The current business landscape dictates that companies must juggle insecure supply chains, multiple communication channels, and increasingly demanding and vocal customers to stay competitive. It’s not enough to simply create an awesome product or service, businesses also need to prioritize the customer experience.
Creating a personalized and responsive customer service environment is a stated priority for nearly 88% of companies. This makes sense, given that 96% of customers report they will stop doing business with a company after a bad customer experience.
In order to reduce pain points and churn, and increase customer satisfaction and sales, companies need to find ways to improve the customer experience. This requires knowing your customers' sentiments, complaints, and insights so that you can identify areas for improvement and allocate the appropriate resources to enact positive change.
To gather the information required to improve the customer experience, businesses must rely on customer feedback management (CFM). CFM enables companies to proactively gather data about customers’ experiences, wants, and suggestions that can be used to streamline service delivery, improve products, and increase customer satisfaction.
By adopting customer feedback software and best practices related to gathering and analyzing types of customer feedback, companies can position themselves to retain more customers and increase brand loyalty amongst their existing customer base.
What is Customer Feedback Management?
Customer feedback management (CFM) is the process of sourcing feedback from customers via multiple channels to guide company decisions and improve the customer experience.
At its core, CFM is a customer-centered approach to doing business that uses customer feedback as a means to deliver a more enjoyable service experience and product.
It’s helpful to visualize customer feedback management as a loop the includes the following steps:
- Ask: solicit customer feedback
- Categorize: sort feedback into separate groups
- Act: share feedback with relevant parties and develop solutions
- Follow-up: follow-up with customers to gauge the effectiveness of your efforts
At each stage of the customer feedback loop, companies utilize customer feedback software and tools to help them gather, organize, analyze, and act upon feedback to generate meaningful change.
The type of feedback collected from customers falls into two distinct categories: direct feedback and indirect feedback, which we’ll discuss below.
Types of Customer Feedback
Direct customer feedback comes from explicit requests that you send to customers, like completing surveys post-purchase or providing reviews. Indirect feedback is given but not asked for, like social media posts, comments, or even product returns.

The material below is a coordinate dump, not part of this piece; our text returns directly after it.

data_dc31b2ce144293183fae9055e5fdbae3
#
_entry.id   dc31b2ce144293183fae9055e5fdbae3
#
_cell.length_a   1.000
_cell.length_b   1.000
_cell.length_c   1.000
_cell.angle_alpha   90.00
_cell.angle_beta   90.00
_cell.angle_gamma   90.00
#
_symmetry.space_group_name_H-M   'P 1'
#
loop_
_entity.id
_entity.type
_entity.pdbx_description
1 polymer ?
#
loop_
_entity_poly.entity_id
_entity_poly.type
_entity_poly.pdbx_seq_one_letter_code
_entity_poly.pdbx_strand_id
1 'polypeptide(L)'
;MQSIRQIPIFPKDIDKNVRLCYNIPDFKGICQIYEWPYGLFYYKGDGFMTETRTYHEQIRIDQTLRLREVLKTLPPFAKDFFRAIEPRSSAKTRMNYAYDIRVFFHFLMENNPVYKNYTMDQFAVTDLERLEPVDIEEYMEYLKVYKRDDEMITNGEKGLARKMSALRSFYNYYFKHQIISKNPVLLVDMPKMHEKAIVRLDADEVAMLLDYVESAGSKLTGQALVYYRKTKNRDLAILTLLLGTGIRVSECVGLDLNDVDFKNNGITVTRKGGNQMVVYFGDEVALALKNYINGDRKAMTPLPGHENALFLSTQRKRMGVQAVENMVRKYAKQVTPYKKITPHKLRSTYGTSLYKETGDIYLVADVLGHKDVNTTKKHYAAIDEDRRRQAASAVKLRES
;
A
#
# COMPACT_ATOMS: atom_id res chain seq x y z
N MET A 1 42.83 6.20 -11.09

Additional types of customer feedback include:
- Product or service sales
- Support tickets
- Technical issues and bug reports
- Requests for product or service walkthroughs
- Customer complaints
With the feedback gathered from CFM, companies can identify key customers, streamline improvements, increase revenue, and develop stronger relationships between their brand and their customers.
Customer feedback management aims not only to find ways to keep customers satisfied but also to turn negative experiences into opportunities for positive engagement. After all, 95% of people admit that they are willing to work with a company after a bad experience if their complaint is resolved.
The Difference Between a Customer Complaint and Customer Feedback
Before we proceed, let’s take a moment to highlight the differences between a customer complaint and customer feedback.
The main differences between the two have to do with when and how the information is given.
A complaint is delivered after a customer experience and is - by definition - exclusively negative. Meanwhile, feedback can be solicited before, during, or after a customer experience and could be bad, good, or neutral, depending on the situation.
Customer complaints originate due to product or service issues, a lack of empathy in interactions with support staff, and delayed or inadequate responses to reviews or appeals for assistance. On the other hand, customer feedback can include praise, suggestions for product improvements, or comments on the effectiveness of a customer service interaction.
Companies need to be sensitive to the power of customer complaints, as rage-filled customers are more vocal than satisfied ones. Customers who have a negative experience with a brand or its representatives tell twice as many people as customers who had a positive experience.